As many of you read, my journey to India last week tested my patience and endurance. I have been training for a 5K run thank goodness, as I needed every bit of that strength to make it through the barrage of missed flights and taxis. At long last I arrived and as soon as I smelled the sweet scent of India all of the pain was forgotten. I had the chance to work with a global team for a large US-based consumer goods company, as well call center employees from an Indian company, and MBA students from Bangalore.
This trip has made one thing abundantly clear to me and I want to share it with you: The global workforce has undergone a significant change and most companies are not even aware of it.
As I mentioned in a previous post, the line between offshore and onshore is blurring. In the past several years, the average Fortune 500 company had a presence in India in some form. Some hired contract employees to do back office work, some had manufacturing plants there, and some sold products to Indian customers. Most of my work last year was with the former, specifically engineers working with Indian contractors in an offshore relationship.
My primary objective was to help these clients navigate the cultural differences between the US and India that affected their jobs, until I began to notice a pattern. Whether or not the US workers and their Indian counterparts were technically part of the same company or not, their ability to achieve results depended on their working as a high-performing team. Few of them, however, had gone past the “forming” stage of team building, and some never even got there; they remained in the mindset that their counterparts across the globe were a cost-savings measure and a threat to their jobs.
I began to realize that cross-cultural competence was no longer enough to meet today’s global demands – no, companies needed to build true teams, and spectacular ones at that. They needed to be aware and skilled at recognizing cultural differences and designing strategies to leverage them, but even that was not enough. Leaders needed to find the bridge between the differences, the intersection or “sweet spot” where each team member’s talents and strengths contribute to a whole unit that works toward achieving the company’s goals.
Such teams do exist, though they are rare, and I saw one at work on this trip to India. I was asked to conduct a pilot program in Mumbai for a Global Teams project the company will be sponsoring over the next year. US counterparts flew over to meet their Indian teammates, offer technical training, and take part in my teambuilding. Two US team members participated virtually in my session, an interesting undertaking in itself! All I can say is that I have never seen a newly formed team so functional, so energetic and ready to work together. Each member shared their ideas (with some of the Indian members that took a little encouragement), and each idea was valued. The team leaders gave a clear vision to the team, and they agreed on communication protocols as well as process flow. More than that, they enjoyed being together. I gave them a complex project to work on in separate rooms and only communicating by phone and e-mail, and they completed it in thirty five minutes. Cultural differences still hovered in the room, but they were openly discussed and the team was given the chance to create its own culture. I can hardly wait to work with them again next week via virtual classroom.To me this team represented a live example of where all companies should be focusing their energies.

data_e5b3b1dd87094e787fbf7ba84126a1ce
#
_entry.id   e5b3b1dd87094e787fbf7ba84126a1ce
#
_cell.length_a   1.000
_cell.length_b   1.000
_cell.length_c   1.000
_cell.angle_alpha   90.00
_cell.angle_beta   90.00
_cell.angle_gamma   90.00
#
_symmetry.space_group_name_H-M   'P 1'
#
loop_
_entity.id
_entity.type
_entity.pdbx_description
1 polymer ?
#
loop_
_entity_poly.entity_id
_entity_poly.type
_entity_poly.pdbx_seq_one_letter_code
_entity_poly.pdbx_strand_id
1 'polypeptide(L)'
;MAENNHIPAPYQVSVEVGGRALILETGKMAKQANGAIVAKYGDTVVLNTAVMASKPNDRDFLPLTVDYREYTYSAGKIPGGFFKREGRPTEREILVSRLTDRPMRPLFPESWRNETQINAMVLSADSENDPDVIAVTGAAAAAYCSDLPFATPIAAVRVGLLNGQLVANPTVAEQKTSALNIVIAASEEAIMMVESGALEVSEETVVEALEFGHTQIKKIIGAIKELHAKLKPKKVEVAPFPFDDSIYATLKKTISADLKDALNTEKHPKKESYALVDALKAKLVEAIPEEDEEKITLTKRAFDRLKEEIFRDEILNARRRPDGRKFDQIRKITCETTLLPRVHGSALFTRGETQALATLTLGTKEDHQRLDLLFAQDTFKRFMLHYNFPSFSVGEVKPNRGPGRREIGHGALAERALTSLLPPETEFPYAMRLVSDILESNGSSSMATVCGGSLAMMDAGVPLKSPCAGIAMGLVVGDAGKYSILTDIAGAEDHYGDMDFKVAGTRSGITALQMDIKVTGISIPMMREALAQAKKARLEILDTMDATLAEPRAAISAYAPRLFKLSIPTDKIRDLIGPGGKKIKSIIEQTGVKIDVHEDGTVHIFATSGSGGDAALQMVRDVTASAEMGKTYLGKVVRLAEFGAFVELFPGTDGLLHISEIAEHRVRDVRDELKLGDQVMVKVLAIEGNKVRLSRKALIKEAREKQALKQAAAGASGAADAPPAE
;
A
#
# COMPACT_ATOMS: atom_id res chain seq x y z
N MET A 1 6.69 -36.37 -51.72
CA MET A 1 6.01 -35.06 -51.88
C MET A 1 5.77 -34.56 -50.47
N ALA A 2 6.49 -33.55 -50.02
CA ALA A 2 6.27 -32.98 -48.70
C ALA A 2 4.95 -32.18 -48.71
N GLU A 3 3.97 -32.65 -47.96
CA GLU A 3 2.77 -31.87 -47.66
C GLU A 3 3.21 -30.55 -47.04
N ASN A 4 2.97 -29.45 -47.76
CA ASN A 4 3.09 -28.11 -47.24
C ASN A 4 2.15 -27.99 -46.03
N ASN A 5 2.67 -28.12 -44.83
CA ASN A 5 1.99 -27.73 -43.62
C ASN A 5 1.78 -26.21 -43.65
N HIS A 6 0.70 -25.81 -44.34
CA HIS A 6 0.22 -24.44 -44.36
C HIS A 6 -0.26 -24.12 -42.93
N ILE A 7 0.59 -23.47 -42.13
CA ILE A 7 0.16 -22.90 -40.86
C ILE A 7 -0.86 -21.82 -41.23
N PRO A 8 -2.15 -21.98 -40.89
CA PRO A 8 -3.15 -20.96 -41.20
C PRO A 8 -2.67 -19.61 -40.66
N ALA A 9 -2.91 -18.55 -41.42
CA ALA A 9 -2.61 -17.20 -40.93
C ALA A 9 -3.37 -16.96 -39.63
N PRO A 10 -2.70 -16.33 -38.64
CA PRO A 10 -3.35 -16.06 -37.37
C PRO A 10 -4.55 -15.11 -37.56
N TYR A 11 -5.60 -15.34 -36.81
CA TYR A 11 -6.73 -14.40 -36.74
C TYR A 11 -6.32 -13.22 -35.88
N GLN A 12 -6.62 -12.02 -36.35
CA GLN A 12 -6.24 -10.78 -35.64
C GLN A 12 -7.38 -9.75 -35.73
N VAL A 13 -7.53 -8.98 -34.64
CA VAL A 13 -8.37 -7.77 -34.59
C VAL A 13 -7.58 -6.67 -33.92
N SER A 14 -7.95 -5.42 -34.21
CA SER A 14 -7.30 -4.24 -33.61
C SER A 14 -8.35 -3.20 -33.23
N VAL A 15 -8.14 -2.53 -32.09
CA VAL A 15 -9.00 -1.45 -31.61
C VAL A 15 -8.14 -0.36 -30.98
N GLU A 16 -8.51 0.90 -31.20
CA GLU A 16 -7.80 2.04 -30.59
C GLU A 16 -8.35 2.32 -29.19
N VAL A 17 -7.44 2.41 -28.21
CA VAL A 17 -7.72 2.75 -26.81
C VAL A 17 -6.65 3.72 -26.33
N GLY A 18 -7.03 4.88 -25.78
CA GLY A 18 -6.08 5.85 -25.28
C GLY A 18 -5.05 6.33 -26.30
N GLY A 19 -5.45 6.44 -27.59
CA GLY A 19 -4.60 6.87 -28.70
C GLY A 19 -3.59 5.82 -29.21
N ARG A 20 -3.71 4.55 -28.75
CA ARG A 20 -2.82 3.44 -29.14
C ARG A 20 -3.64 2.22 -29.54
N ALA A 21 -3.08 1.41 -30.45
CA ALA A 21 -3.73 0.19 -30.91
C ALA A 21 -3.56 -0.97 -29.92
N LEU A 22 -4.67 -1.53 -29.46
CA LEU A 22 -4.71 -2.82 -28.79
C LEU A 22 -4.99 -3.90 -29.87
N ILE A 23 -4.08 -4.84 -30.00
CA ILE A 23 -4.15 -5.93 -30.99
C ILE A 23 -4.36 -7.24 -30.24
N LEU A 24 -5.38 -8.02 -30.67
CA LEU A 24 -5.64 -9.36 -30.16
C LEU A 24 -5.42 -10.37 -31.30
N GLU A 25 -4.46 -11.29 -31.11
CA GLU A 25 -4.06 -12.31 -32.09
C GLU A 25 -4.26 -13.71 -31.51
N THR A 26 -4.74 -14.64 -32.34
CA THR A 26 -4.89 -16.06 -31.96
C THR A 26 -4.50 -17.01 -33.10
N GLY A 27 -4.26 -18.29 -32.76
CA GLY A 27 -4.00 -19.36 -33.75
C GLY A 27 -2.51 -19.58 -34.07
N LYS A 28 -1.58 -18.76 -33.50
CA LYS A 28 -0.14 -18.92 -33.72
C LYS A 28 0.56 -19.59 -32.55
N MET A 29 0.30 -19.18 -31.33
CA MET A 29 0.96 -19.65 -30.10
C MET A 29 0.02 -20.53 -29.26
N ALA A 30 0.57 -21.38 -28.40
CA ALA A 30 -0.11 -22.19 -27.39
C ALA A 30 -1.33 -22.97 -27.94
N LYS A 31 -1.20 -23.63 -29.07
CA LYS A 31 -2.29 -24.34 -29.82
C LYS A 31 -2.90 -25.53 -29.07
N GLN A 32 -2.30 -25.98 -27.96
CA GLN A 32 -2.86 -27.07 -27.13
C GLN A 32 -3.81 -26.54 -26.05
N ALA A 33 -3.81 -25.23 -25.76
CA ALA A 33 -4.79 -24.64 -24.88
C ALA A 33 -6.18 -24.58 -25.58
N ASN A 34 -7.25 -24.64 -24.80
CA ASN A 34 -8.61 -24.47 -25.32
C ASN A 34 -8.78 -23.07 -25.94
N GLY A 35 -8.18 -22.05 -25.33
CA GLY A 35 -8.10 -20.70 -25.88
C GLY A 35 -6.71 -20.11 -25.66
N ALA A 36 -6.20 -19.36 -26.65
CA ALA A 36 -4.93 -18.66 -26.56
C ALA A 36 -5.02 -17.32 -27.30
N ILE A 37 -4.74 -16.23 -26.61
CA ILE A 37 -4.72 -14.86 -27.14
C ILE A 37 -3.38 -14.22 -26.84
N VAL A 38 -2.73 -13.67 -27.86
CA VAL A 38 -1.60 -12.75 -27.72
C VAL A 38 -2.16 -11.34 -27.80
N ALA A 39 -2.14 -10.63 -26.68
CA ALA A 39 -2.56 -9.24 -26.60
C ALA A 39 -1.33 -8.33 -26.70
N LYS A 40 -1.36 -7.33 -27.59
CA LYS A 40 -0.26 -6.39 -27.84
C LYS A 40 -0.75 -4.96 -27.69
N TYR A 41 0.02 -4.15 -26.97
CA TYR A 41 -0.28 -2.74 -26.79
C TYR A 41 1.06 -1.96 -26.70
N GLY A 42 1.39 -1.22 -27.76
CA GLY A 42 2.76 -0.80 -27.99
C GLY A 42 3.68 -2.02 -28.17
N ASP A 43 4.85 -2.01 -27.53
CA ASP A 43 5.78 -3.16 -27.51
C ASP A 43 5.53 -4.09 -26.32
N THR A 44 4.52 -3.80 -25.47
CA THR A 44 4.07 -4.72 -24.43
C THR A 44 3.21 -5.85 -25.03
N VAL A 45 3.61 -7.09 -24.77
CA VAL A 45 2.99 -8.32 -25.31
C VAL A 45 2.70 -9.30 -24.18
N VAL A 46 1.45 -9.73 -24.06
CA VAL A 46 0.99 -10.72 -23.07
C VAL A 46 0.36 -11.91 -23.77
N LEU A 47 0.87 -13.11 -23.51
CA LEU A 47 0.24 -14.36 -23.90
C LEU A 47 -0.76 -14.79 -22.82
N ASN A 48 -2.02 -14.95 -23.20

I invite you to ask yourself the following questions:
- Is my global workforce operating as a highly effective team?If not, where are the gaps?
- No matter what the format of the relationship (contractor, employee, etc.) how are we implementing the best practices of successful global virtual teams?
- How am I fully leveraging the talent and resources in my global workforce?
- Do we have a team mission or purpose? A shared vision? Specific communication protocols? Specific process mapping? Inspiring leadership?
- Are we aware of how to handle cultural differences on our team? How are we building bridges between them?
The global workforce is changing and we must be ready. Culture is no longer a dividing force, but a source of talent and diverse perspectives. To achieve our primary business goals, we need to build dynamic global teams, no matter what the business structure looks like on paper. Let us continue this dialogue! Are you part of a successful global team? What best practices have worked for you? What are the next steps in your opinion? What are your challenges? Comments are most welcome.